re-market socialism

Paul Cockshott wpc at
Fri Feb 2 15:34:31 MST 1996

I am assuming all personal savings will be used to finance
consumer and housing loans or government spending on "social
consumption" (e.g. subsidies for arts, sports, etc).  So there
consumer and housing loans or government spending on "social
consumption" (e.g. subsidies for arts, sports, etc).  So there
need be no net savings in the personal sector--one worker's savings
will be another worker's loan to buy a house or some furniture.  And
if private savings rise, the cost of loans should fall.  At any rate I
am not assuming *net* personal savings.

So you do not assume net personal savings, and you are of course
at liberty to refrain from so doing, but at the same time you
economic speculations become less and less plausible.

It is of course possible in principle for an economy to exist
with no net personal savings. But this would be a most adventitious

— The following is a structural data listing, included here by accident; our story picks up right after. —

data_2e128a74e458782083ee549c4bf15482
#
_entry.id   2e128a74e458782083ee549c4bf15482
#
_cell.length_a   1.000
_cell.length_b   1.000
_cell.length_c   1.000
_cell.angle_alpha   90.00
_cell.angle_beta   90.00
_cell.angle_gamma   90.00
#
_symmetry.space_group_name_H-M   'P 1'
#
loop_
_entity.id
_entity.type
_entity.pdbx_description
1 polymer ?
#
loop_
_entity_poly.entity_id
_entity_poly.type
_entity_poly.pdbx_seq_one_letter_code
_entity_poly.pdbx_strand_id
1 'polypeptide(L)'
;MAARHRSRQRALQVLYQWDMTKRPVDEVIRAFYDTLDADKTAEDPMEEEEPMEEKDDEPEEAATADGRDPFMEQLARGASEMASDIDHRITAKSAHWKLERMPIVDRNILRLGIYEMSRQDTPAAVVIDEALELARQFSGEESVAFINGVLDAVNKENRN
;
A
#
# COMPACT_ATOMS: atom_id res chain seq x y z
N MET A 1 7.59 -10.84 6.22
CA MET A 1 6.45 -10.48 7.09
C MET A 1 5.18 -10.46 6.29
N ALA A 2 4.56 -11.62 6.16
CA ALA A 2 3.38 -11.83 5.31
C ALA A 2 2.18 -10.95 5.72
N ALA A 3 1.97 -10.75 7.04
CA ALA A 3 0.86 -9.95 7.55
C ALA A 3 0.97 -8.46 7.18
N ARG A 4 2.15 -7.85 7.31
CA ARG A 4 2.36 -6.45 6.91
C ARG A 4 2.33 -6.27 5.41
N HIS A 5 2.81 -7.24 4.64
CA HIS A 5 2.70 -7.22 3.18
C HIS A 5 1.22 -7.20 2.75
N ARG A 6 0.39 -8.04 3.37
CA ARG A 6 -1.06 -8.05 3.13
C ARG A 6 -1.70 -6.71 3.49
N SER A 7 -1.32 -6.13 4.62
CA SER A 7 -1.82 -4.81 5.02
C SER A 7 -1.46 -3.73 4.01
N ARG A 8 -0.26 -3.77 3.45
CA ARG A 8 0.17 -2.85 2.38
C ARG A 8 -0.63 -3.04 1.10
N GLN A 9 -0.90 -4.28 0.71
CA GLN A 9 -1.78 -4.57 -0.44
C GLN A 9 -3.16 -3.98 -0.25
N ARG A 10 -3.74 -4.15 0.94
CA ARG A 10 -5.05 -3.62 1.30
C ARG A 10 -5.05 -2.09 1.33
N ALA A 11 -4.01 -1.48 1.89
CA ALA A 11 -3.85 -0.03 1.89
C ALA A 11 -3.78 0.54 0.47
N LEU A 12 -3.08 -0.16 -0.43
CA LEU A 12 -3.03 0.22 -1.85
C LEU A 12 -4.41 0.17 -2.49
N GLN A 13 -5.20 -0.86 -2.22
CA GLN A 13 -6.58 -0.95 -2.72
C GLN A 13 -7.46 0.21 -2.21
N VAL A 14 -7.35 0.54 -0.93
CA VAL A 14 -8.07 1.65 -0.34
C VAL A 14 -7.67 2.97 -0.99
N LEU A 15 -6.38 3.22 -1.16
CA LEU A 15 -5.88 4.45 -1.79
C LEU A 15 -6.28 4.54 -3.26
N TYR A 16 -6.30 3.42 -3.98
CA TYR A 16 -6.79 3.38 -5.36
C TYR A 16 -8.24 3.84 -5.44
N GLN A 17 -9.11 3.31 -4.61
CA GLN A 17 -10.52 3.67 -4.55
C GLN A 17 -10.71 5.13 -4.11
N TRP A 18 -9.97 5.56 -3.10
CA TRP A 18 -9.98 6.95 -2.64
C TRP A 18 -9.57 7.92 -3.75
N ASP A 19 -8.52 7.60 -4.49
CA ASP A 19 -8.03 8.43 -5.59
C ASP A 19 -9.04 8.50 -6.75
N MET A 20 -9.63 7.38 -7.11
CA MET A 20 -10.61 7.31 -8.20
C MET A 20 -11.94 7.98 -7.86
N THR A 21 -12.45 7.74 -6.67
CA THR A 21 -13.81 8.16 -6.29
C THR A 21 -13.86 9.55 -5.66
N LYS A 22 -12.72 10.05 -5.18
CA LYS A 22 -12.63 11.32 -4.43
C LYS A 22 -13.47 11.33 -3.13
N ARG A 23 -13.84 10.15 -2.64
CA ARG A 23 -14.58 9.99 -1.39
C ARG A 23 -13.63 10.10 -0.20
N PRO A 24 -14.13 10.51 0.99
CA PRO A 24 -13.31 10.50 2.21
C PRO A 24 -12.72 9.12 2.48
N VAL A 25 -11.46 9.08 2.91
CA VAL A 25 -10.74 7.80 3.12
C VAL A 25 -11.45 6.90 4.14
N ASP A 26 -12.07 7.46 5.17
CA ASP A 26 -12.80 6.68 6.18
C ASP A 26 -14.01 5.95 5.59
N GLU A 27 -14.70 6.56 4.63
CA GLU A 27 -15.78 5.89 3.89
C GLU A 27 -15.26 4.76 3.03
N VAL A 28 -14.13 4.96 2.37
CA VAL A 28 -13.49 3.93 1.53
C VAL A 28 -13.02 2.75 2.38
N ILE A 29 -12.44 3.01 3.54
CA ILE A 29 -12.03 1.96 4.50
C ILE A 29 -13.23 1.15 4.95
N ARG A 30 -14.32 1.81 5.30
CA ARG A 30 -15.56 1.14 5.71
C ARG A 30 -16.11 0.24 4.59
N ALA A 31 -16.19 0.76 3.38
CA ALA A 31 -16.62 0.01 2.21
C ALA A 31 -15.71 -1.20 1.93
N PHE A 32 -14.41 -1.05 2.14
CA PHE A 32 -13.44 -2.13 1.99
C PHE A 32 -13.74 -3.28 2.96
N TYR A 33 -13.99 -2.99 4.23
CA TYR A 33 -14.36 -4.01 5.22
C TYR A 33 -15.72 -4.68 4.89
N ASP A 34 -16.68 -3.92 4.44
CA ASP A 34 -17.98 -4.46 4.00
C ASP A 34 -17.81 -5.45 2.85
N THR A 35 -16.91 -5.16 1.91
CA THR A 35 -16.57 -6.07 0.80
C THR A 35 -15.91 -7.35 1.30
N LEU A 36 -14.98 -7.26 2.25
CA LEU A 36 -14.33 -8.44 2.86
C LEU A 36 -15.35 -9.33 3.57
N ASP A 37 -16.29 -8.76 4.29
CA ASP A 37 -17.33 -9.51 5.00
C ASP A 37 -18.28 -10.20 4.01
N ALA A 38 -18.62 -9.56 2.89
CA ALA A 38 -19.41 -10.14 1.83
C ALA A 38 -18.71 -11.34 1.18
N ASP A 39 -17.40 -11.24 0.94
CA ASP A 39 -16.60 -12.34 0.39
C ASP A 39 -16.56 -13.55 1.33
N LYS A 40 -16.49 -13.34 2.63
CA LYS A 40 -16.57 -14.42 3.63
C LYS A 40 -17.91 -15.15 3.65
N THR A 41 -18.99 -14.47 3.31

occurence. It would certainly not represent any kind of stable
equilibrium. What are supposed to be the equilibrating forces.

Behind your assumption lurks the fallacy of Says Law, common enough
among capitalism's appologists, but something that even a market
socialist should be wary of.

There was no prior assumption of net personal savings.  And
why must using available funds to finance consumption and housing
needs imply an *unproductive* use of financial surpluses?  Why
must all saving be invested in machinery, even when there are
workers whose consumption and housing needs are not capable of
being met from their current income?  And must governments never
borrow money from the public?  This sounds a wee bit like the
capitalist nostrums against working class consumption and public
borrowing, which I'm sure you didn't intend it to.

You are evading the questions at the heart of this:

1. Given that entreprises will have bank accounts will
   they earn interest on their credit balances.

2. Against what assets will these credit balances be secured.

My point about unproductive use, is that the assumption that
the credit balances of enterprises are secured against consumer
loans, means that this is the most primitive and regressive form
of capitalism - usury - where loans are made not against capital
but against future labour incomes. The critique of the unproductive
use of the surplus by Smith was one of the progressive features
of classical political economy that is generally admired by

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